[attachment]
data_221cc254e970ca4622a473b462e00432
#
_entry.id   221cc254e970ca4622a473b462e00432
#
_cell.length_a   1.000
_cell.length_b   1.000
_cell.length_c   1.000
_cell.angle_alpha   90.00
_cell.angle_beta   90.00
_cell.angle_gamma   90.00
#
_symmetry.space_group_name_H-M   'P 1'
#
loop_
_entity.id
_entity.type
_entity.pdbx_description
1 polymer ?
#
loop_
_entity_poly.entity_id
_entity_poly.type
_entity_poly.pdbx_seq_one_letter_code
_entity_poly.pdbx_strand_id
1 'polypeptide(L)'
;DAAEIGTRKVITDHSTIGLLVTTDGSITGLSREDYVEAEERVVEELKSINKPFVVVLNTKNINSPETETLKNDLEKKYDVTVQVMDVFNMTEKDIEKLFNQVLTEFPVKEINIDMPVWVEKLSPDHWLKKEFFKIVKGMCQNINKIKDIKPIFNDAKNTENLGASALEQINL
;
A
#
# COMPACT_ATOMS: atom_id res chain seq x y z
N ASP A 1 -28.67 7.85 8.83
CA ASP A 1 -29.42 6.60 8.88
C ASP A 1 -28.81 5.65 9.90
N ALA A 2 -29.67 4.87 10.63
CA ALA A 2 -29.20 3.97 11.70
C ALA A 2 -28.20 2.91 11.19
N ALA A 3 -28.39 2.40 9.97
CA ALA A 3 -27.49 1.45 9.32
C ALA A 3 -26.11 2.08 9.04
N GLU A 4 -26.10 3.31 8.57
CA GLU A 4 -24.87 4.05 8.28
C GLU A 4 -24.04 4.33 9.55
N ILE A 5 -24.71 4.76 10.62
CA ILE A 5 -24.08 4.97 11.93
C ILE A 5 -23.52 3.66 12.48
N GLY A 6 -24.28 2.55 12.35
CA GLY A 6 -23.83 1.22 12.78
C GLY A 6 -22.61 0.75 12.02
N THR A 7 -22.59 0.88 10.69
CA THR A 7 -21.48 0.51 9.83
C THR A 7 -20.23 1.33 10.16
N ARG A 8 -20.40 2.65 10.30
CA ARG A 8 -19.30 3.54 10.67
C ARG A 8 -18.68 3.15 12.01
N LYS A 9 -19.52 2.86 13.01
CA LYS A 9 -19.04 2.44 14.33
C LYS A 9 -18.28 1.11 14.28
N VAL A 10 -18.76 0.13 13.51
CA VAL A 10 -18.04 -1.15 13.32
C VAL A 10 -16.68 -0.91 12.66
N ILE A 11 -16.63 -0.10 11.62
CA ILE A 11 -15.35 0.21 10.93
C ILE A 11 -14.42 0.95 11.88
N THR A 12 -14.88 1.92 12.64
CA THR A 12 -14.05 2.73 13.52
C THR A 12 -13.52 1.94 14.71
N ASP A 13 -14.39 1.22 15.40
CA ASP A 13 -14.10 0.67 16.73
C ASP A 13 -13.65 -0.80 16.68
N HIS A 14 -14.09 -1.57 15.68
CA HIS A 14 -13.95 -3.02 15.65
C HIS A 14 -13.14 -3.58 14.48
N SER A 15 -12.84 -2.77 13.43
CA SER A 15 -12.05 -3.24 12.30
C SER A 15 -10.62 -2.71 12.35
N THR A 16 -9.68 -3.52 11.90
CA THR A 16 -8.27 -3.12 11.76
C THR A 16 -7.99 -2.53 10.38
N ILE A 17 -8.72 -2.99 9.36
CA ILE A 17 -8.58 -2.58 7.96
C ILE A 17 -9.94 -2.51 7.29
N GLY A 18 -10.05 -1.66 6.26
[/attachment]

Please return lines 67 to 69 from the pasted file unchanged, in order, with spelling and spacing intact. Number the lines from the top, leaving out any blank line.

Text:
N ASP A 13 -14.39 1.22 15.40
CA ASP A 13 -14.10 0.67 16.73
C ASP A 13 -13.65 -0.80 16.68